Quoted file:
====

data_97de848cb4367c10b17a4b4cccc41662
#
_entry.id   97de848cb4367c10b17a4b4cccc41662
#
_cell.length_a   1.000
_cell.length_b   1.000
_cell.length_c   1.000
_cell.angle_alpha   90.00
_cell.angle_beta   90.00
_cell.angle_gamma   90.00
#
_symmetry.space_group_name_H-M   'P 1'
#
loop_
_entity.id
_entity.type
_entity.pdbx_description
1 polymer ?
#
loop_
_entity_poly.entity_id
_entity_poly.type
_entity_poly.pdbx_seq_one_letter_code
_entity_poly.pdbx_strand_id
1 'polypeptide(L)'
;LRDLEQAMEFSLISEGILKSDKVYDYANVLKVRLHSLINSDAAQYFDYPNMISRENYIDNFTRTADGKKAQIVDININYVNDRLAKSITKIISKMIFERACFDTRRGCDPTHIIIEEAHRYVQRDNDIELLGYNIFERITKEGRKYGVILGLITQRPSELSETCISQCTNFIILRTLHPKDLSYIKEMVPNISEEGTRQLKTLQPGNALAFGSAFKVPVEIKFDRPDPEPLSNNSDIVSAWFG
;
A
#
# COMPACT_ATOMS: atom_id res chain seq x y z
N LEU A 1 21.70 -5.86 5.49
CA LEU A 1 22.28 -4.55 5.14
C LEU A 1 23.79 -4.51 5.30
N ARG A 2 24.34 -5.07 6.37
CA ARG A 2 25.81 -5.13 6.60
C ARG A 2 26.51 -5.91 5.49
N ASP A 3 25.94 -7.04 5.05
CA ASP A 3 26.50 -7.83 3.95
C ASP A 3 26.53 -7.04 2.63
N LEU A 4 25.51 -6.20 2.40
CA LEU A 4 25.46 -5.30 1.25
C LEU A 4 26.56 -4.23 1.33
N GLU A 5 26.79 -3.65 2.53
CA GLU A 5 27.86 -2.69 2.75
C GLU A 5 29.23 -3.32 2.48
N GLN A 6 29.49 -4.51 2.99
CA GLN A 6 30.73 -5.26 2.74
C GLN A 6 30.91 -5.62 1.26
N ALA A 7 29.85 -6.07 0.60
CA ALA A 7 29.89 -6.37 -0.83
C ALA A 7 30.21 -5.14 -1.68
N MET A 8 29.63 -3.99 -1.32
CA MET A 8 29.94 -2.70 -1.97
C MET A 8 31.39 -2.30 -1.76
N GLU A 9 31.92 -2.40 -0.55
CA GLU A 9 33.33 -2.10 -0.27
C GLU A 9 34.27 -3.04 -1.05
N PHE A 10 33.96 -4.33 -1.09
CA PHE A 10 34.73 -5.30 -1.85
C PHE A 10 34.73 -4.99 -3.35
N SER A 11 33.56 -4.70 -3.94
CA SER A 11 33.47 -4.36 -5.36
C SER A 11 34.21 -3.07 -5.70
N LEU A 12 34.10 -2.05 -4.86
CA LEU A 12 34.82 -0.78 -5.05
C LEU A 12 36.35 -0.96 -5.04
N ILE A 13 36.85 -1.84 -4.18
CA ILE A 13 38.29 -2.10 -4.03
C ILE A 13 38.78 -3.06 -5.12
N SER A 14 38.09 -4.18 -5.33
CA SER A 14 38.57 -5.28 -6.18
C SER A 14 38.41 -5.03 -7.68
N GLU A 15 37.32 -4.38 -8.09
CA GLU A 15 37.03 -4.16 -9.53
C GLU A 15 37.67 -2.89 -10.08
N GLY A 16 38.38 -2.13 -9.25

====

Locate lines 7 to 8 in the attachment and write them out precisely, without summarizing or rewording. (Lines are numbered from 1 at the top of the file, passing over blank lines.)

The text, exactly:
_cell.length_c   1.000
_cell.angle_alpha   90.00